Conscientious objection and barriers to abortion within a specific regional context - an expert interview study

BMC Medical Ethics 25 (1):1-9 (2024)
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Abstract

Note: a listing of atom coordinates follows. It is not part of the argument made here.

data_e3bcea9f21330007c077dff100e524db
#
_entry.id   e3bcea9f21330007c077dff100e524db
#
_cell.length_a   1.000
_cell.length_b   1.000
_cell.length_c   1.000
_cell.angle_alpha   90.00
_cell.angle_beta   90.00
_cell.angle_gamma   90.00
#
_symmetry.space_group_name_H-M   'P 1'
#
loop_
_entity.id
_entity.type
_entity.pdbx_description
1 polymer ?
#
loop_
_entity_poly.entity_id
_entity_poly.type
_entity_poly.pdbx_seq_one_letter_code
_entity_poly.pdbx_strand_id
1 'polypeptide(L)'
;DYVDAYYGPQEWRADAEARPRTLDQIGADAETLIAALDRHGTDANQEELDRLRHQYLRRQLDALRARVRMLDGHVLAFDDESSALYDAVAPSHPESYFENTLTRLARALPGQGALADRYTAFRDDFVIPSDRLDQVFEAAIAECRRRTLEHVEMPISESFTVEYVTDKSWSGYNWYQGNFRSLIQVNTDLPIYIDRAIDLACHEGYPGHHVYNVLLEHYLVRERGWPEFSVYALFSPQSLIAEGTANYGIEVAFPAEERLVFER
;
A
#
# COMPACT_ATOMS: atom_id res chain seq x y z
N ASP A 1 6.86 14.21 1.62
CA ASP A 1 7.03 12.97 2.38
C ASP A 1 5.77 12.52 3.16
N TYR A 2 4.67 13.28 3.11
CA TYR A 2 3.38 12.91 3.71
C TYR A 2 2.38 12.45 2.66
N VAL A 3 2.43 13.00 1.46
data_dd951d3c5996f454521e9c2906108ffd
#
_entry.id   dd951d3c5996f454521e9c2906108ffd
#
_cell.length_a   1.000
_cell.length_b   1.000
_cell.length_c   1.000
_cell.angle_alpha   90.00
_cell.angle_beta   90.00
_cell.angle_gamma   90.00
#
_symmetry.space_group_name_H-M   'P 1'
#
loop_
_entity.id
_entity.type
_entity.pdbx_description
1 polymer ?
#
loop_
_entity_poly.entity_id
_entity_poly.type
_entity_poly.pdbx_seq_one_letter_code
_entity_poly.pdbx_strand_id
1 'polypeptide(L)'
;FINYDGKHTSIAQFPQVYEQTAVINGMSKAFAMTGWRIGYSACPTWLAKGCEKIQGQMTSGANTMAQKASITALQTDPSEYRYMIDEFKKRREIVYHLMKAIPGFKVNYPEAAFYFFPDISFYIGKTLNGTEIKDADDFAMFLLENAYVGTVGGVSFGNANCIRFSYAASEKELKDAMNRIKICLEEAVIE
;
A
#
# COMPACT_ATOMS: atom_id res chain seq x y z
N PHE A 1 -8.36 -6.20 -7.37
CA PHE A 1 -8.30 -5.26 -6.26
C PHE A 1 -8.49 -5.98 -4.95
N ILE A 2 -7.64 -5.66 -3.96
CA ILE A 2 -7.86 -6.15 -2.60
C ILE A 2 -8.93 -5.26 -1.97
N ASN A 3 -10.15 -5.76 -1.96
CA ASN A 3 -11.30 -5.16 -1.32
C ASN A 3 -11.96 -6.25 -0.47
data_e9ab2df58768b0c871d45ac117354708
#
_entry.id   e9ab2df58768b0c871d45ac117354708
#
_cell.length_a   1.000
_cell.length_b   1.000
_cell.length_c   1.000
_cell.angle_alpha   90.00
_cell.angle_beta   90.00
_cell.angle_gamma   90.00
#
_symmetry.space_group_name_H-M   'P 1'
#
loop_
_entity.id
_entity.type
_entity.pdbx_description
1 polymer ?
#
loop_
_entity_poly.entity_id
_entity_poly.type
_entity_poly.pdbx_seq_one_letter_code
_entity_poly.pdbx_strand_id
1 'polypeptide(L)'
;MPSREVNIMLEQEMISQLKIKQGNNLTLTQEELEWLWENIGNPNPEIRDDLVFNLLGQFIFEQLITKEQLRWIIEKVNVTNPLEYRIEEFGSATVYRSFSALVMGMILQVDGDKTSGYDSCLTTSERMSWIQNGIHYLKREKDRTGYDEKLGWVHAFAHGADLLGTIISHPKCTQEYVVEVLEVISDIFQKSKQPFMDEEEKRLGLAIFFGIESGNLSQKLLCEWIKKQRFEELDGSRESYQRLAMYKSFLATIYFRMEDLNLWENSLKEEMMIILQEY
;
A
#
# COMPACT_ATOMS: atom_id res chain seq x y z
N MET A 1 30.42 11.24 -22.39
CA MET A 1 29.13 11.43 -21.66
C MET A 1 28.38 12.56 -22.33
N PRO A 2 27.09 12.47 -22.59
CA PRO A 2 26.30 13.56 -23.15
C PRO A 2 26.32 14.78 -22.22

Background While most countries that allow abortion on women’s request also grant physicians a right to conscientious objection (CO), this has proven to constitute a potential barrier to abortion access. Conscientious objection is regarded as an understudied phenomenon the effects of which have not yet been examined in Germany. Based on expert interviews, this study aims to exemplarily reconstruct the processes of abortion in a mid-sized city in Germany, and to identify potential effects of conscientious objection. Methods Five semi-structured interviews with experts from all instances involved have been conducted in April 2020. The experts gave an insight into the medical care structures with regard to abortion procedures, the application and manifestations of conscientious objection in medical practice, and its impact on the care of pregnant women. A content analysis of the transcribed interviews was performed. Results Both the procedural processes and the effects of conscientious objection are reported to differ significantly between early abortions performed before the 12th week of pregnancy and late abortions performed at the second and third trimester. Conscientious objection shows structural consequences as it is experienced to further reduce the number of possible providers, especially for early abortions. On the individual level of the doctor-patient relationship, the experts confirmed the neutrality and patient-orientation of the vast majority of doctors. Still, it is especially late abortions that seem to be vulnerable to barriers imposed by conscientious objection in individual medical encounters. Conclusion Our findings indicate that conscientious objection possibly imposes barriers to both early and late abortion provision and especially in the last procedural steps, which from an ethical point of view is especially problematic. To oblige hospitals to partake in abortion provision in Germany has the potential to prevent negative impacts of conscientious objection on women’s rights on an individual as well as on a structural level.

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